The Januaries – S/T

The Januaries may be perfect complement to the band New Wet Kojak and also this band’s polar opposite. Both bands make their mark by perfecting the ability to incorporate unbridled sensuality and libido into their music, but while New Wet Kojak do it with a kind of grimy and smoky sleaze, The Januaries do it with an aesthetic of pure pop bliss.
The best way to describe The Januaries may be by creating an entirely new genre of music: indie-lounge. These songs are most definitely pop, but they combine elements of the 60’s and 70’s with modern pop sensibilities, drawing heavily from European pop. Lead by Debbie Diamond’s sultry purred vocals that at times evoke images of Shirley Manson, this band would be the biggest thing ever if we were experiencing a 70’s revival instead of the 80’s. But still, their brand of pop, incorporating keyboards, trumpet and traditional instrumentation is lovely and purely enjoyable.
Perhaps this album’s true pop song, “Juliette” kicks things off in European pop style, with a bouncy beat, keyboard accompaniments, and sheer lighthearted energy. From that point, the songs bounce between the more playful and persistent pop and the sultry, sensual tunes. “The Girl’s Insane” is another light and airy pop number that leans toward the loungy side, made more so by the use of piano, and the gorgeous trumpet on the more bouncy “Love Has Flown” makes this another irresistible track. And like its name would suggest, “All Systems a GoGo” will have you grooving, or at least swaying emphatically.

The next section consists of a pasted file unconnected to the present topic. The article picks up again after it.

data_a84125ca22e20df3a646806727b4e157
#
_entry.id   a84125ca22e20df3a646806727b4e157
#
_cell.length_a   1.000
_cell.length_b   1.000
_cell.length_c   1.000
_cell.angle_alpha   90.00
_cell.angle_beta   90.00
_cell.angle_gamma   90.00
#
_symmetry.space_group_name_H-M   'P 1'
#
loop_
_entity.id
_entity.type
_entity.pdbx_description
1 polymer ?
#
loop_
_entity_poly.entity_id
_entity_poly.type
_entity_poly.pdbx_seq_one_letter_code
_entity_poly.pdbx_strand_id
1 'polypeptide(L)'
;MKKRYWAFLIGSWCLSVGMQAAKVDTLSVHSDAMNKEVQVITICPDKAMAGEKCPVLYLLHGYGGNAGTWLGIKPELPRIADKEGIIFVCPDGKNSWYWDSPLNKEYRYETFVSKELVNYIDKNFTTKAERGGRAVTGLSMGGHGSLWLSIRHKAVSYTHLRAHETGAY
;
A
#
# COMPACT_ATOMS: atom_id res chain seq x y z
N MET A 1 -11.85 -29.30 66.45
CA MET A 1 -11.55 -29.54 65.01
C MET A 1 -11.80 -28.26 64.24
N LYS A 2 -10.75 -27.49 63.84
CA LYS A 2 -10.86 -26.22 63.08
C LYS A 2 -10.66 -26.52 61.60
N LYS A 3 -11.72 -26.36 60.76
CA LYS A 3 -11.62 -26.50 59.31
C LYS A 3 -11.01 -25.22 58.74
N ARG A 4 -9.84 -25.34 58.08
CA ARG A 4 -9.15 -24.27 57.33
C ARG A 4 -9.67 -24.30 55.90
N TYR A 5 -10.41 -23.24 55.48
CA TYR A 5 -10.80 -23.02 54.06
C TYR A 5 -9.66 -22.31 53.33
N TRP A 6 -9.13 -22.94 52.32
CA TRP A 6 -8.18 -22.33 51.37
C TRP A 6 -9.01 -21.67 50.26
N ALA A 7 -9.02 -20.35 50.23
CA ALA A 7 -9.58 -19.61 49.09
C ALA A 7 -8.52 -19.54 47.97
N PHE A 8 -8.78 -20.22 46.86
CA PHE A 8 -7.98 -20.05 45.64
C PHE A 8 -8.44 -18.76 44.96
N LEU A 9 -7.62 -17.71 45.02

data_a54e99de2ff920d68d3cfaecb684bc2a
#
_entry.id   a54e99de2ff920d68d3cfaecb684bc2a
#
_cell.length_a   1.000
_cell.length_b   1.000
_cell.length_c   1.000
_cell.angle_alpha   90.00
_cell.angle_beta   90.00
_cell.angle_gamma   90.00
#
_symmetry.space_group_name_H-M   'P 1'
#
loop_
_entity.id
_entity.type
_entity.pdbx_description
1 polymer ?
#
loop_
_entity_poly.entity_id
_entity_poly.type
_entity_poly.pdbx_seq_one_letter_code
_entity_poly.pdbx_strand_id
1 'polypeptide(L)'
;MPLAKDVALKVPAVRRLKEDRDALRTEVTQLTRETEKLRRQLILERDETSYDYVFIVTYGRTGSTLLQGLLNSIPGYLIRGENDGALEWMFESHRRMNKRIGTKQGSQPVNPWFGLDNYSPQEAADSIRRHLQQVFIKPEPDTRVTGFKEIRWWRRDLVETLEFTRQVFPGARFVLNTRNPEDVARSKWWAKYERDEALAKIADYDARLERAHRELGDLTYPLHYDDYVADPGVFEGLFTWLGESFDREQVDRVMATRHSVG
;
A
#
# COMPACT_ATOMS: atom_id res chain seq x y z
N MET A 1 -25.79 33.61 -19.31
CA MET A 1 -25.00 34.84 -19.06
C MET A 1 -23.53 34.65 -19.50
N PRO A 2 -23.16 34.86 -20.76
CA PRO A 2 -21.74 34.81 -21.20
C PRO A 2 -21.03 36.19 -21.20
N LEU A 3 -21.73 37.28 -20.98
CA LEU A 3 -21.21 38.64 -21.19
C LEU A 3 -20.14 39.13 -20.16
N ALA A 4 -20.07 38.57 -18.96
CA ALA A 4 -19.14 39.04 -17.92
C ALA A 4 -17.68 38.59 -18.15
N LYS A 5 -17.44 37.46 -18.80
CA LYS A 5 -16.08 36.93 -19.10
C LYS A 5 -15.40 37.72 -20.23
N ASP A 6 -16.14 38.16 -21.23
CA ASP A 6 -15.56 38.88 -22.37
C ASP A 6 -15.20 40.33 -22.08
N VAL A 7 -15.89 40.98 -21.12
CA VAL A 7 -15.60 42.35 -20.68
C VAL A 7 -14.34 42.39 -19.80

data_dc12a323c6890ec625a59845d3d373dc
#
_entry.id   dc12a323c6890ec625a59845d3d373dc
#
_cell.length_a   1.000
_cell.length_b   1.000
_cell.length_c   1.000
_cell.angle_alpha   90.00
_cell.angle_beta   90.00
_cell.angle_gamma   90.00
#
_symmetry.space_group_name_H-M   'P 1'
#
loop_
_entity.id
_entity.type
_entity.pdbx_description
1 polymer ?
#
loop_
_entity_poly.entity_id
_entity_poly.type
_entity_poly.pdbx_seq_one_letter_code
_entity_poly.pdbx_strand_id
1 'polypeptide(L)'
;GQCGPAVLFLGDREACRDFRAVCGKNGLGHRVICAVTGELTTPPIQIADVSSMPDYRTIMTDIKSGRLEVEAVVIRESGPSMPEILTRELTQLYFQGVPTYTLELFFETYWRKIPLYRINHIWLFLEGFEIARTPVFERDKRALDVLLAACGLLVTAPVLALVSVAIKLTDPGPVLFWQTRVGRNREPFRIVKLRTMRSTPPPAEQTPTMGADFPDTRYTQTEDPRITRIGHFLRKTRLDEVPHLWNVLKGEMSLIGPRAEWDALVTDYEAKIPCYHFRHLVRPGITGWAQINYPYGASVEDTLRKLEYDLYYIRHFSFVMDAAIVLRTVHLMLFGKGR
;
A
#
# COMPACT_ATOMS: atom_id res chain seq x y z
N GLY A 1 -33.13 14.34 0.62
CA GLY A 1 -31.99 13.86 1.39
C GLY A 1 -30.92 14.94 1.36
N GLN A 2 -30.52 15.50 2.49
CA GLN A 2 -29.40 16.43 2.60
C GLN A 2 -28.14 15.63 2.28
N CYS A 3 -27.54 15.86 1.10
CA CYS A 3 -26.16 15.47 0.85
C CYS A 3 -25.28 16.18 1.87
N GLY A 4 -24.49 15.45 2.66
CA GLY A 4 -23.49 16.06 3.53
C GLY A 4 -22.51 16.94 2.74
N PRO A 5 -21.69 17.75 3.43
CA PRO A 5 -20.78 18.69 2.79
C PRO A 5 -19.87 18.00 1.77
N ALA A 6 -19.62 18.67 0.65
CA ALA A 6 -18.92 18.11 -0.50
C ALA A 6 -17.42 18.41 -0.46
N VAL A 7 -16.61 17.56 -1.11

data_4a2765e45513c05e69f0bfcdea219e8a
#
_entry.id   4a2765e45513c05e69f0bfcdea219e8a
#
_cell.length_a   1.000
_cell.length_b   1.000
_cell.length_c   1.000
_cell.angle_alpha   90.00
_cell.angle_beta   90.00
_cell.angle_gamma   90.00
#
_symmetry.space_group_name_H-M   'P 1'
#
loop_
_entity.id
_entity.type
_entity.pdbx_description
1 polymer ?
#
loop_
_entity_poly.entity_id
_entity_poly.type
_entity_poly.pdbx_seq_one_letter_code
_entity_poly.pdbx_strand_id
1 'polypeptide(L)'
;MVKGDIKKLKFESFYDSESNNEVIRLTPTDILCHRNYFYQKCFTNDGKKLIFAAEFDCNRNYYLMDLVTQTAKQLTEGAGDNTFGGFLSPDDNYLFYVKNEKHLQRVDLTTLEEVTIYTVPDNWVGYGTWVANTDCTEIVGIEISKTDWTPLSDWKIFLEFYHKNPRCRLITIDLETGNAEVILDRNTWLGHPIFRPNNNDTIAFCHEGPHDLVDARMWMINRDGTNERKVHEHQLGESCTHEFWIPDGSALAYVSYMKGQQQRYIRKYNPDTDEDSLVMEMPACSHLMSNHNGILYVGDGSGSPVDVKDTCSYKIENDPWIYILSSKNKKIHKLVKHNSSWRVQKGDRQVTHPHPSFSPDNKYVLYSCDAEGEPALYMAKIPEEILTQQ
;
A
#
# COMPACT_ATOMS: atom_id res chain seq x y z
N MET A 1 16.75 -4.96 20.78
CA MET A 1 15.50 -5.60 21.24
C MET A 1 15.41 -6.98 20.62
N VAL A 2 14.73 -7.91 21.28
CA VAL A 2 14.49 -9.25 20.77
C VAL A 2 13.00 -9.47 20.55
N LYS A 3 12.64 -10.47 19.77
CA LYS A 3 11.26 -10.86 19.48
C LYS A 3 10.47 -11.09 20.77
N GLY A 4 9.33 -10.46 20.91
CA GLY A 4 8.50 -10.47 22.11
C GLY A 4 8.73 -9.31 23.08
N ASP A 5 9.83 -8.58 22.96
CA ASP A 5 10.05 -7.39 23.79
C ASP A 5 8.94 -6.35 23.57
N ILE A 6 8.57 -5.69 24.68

But really, The Januaries are all about incorporating sex and sensuality into their music. Check out “Black Transmission,” which most definitely should have been used in an Austin Powers movie: “Call you up / to get me some / of your love’n hoochie / Tell me that you need it / And I’ll bring the coochie.” “Cinema Girl” seems almost seductive, slow and sultry, an atmosphere made more powerful by Diamond’s perfectly crooned vocals, and Diamond seems to flaunt with her lyrics in the more rocking “Angel Eye.” “Jon Sings” is definitely a European-flavored love song, sultry and yet charming.
Don’t feel this band is just another retro-pop outfit. Songs like “Love Met the Devil” and the softer “Chocolate and Strawberries” combine more modern grooves, even something toward an electronic sensibility, to create more sonic soundscapes that are rooted in pop but not dependant upon it. And one of the best songs here, an untitled 13th track, is a combination of bossa nova grooves, lounge vocals, and modern pop sensibilities.
This is a great album, more so in my mind because of the adorably quality of Diamond’s vocals and the purely pop beauty of these songs. The fact that many of these songs are unabashedly sexual in nature just adds to the band’s intrigue. Throw in a hefty dose of retro Euro-pop, and you get an endearing and strangely appealing mixture of sounds.